I mistakenly identified Valdivia in Chile for the Valdivian Culture in Ecuador in my post on American C haplogroup. A kind reader pointed out my error (Thanks! one learns from ones mistakes) and this mini post is the outcome.
An article (Estrada, E., B.J. Meggers y C. Evans 1962. Possible transpacific contact on the coast of Ecuador. Science 135:371-372.) suggested that the Japanese Jomon reached Ecuador (a stray fishermen's boat perhaps) and transmitted some of their culture to the local Valdivian Amerindians.
A clear example used to suppoert this theory is the incise pottery, shown below. Valdivian on the left, Jomon on the right:
Incised pottery is not rare, it is a global phenomenon, for examples of incised ceramics in other parts of the world see the Amerindian Guaraní in Buenos Aires, prehistoric Spain or Native Americans in the U.S or Sudan in Africa.
It was assumed that the Valdivian pottery appeared with this novel incise pattern all of a sudden and that it could be explained via a transpacific contact. However an older Valdivian pottery dated at 3,500 BCE more rudimentary and obviously local must have been the source of the later more complex ceramics.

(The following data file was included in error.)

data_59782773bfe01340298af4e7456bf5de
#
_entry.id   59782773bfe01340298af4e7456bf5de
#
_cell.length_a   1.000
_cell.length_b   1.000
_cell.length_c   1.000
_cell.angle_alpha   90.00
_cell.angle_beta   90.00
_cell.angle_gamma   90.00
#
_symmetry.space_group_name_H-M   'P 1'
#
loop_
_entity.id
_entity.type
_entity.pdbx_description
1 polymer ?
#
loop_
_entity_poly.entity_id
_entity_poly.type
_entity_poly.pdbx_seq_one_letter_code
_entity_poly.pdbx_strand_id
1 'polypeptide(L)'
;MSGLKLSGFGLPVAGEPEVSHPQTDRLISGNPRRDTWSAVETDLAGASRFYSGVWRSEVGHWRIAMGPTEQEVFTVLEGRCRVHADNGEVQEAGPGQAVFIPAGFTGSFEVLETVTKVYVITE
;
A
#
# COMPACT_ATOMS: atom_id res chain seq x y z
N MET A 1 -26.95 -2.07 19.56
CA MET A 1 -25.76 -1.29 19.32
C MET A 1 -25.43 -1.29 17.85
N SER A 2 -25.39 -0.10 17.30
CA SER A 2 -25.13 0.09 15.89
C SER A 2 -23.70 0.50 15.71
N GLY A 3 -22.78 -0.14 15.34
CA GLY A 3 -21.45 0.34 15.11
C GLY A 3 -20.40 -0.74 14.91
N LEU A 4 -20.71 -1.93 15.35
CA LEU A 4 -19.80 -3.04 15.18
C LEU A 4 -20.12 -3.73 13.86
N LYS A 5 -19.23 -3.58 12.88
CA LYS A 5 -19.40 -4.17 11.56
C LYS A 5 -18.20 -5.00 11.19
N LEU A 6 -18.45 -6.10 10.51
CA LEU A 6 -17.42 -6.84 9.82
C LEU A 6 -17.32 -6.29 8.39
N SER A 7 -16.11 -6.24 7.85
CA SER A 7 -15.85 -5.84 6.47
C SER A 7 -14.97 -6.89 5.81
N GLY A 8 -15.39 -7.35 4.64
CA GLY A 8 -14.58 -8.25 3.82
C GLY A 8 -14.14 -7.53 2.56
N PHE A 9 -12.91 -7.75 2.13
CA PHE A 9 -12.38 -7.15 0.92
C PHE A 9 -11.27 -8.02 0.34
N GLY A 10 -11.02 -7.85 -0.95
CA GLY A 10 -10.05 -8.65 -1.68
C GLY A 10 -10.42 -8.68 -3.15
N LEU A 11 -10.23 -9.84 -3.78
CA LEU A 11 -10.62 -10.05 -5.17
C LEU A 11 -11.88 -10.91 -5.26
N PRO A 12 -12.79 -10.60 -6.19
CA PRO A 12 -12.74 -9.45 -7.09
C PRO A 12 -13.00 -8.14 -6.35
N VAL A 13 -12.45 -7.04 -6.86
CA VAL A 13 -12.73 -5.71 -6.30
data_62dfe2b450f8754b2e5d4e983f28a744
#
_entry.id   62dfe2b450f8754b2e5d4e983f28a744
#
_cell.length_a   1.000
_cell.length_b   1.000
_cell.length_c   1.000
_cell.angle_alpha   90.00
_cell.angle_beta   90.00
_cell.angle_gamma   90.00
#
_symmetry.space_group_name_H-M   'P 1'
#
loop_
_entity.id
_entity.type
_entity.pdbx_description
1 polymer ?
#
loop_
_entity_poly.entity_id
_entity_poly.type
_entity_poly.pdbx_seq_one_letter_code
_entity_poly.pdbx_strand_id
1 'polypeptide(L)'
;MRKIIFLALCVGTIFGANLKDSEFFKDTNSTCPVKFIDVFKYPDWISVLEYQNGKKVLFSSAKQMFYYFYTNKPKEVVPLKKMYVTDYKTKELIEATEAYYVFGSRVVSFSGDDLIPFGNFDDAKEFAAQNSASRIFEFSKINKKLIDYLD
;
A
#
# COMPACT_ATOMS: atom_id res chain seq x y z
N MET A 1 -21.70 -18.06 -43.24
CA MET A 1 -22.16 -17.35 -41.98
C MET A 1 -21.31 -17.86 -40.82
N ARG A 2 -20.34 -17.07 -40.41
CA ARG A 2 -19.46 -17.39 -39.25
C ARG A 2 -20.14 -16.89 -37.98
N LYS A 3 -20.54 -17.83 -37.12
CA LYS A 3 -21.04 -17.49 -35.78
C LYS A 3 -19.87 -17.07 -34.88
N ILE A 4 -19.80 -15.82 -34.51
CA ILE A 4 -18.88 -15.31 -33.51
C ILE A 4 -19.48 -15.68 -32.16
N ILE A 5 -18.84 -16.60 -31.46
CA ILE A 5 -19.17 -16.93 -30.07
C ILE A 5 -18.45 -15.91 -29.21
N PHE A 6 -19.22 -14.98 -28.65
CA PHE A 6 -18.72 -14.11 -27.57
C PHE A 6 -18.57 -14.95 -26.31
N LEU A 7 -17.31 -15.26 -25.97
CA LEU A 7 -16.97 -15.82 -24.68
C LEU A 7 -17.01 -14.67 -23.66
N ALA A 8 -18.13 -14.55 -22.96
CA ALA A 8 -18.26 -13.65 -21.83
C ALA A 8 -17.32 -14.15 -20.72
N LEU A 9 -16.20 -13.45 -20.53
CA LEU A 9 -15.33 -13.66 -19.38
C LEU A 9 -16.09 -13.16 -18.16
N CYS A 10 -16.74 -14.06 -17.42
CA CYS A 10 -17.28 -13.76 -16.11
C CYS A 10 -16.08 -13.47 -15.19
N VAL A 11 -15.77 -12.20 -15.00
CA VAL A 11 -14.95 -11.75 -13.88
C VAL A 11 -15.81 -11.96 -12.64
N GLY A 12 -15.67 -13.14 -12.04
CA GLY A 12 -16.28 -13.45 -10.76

And then we have the "Venus" images. The Jomon made humanoid dolls in clay of different sizes and shapes, they span a long period from c. 10 to 2.3 kya. They were once thought to be fertility symbols, but may have been dolls. One is shown below. Clearly a voluptuous female with curves.
The Valdivians made their own Venus ceramics as from 3,100 BCE. Shonwn below, and clearly slimmer and differently styled. Why would the Jomon transmit their incised pottery but not their obese Venuse dolls? Simply because there were no Jomons in Ecuador.
The Jomons in Ecuador still would not explain how Japanese C3* haplotpe got into the genome of Colombian natives. Furthermore the C3* in Colombian and Ecuadorian natives is not the same as the Jomon haplotypes.
 Henning Bischof and Julio Viteri Gamboa, (2006) Entre Vegas y Valdivia: la fase San Pedro en el suroeste del Ecuador. Bulletin de l’Institut Français d’Études Andines / 2006, 35 (3): 361-376 IFEA
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